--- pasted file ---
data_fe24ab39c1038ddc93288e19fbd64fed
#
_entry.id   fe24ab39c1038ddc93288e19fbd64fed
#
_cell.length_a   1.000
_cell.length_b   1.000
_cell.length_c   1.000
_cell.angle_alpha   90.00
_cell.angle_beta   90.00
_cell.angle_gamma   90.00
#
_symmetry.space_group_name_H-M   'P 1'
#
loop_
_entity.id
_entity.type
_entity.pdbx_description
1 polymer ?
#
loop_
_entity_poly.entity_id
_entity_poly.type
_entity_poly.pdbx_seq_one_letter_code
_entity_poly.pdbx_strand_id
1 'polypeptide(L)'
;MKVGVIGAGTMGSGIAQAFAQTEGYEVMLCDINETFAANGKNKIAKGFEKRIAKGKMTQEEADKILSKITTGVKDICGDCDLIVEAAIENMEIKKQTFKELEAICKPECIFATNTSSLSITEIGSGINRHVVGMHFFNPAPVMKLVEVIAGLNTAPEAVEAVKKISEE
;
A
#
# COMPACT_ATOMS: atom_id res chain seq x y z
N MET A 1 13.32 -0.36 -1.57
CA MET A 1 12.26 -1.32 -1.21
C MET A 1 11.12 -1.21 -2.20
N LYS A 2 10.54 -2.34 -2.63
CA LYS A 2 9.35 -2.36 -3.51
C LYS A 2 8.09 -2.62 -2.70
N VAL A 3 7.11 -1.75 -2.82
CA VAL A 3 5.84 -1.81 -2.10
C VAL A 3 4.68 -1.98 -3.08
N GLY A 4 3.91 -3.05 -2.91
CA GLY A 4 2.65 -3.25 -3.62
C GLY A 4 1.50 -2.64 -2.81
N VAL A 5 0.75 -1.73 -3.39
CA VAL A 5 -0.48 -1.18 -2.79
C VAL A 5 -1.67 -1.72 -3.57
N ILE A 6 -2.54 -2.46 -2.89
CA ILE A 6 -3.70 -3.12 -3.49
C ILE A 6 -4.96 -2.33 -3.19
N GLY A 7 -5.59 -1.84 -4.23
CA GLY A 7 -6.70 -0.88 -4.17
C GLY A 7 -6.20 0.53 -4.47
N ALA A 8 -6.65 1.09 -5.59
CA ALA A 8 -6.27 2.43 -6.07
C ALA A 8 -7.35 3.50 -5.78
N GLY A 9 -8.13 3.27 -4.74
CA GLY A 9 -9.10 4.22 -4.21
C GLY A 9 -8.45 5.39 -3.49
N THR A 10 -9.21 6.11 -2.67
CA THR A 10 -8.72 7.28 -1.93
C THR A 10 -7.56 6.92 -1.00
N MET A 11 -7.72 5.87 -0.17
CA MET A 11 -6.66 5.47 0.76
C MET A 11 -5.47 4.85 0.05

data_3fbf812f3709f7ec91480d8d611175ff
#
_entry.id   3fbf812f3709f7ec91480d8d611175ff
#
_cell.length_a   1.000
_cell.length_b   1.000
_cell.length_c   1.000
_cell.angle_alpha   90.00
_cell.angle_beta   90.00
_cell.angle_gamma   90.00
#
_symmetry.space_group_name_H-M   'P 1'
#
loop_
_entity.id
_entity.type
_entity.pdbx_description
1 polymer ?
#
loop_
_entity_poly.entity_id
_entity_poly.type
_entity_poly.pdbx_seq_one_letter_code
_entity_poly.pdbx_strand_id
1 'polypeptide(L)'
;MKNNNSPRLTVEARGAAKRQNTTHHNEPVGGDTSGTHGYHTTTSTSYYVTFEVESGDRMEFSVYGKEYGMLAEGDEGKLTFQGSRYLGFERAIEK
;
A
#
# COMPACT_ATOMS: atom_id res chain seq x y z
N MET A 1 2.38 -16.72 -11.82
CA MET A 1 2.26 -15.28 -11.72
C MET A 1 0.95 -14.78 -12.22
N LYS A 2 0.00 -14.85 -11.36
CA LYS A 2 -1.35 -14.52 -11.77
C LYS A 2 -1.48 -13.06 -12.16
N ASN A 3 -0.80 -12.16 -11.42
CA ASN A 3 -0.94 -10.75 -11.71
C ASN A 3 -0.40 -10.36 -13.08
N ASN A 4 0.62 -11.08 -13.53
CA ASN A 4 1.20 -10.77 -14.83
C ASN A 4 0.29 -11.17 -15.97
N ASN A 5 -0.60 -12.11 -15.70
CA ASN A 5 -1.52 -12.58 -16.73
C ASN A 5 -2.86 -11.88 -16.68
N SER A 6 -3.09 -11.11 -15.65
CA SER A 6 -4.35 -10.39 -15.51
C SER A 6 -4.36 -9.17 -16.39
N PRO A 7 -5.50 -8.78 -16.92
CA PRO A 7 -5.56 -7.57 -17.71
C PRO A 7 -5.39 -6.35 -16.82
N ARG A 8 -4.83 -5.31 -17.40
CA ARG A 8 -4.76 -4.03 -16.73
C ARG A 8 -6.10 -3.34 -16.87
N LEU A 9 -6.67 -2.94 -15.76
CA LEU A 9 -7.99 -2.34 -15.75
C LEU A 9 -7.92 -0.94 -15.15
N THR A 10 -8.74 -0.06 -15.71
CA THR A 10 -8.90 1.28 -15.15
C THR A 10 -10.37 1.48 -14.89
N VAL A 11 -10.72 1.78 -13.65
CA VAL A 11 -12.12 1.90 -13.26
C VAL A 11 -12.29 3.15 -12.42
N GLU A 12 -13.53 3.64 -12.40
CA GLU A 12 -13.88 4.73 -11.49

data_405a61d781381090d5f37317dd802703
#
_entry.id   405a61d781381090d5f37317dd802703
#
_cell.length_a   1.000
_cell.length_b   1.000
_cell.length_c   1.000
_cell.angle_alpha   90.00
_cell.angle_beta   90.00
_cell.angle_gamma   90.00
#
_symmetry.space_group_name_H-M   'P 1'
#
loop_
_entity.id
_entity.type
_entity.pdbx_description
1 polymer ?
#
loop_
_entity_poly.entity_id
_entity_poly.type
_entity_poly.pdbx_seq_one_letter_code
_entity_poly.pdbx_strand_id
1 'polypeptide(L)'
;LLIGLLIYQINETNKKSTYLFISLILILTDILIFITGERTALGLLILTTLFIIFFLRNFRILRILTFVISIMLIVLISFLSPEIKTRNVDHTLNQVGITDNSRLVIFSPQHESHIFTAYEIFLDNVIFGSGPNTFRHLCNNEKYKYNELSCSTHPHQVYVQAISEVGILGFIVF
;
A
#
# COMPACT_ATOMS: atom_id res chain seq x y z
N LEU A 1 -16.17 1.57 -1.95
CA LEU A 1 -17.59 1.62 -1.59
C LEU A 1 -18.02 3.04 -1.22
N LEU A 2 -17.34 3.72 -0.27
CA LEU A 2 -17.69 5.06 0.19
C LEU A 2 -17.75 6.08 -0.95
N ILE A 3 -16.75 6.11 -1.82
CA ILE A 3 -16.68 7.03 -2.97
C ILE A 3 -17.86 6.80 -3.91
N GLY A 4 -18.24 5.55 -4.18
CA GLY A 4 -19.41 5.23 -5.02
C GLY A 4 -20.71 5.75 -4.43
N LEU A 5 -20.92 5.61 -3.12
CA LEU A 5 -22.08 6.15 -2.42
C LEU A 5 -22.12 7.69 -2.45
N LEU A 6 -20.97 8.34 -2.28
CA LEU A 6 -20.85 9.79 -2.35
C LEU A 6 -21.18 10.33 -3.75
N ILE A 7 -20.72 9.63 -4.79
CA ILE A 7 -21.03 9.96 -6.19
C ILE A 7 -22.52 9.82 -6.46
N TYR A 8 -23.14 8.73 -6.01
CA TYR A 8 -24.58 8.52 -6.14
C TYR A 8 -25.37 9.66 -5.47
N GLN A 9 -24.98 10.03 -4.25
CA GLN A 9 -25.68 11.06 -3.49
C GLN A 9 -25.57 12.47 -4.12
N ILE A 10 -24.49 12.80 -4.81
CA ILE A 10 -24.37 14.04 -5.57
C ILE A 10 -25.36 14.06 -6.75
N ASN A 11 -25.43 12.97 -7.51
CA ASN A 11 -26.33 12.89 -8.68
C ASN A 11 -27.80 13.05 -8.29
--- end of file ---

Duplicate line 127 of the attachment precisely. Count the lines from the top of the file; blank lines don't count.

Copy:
N GLU A 12 -13.53 3.64 -12.40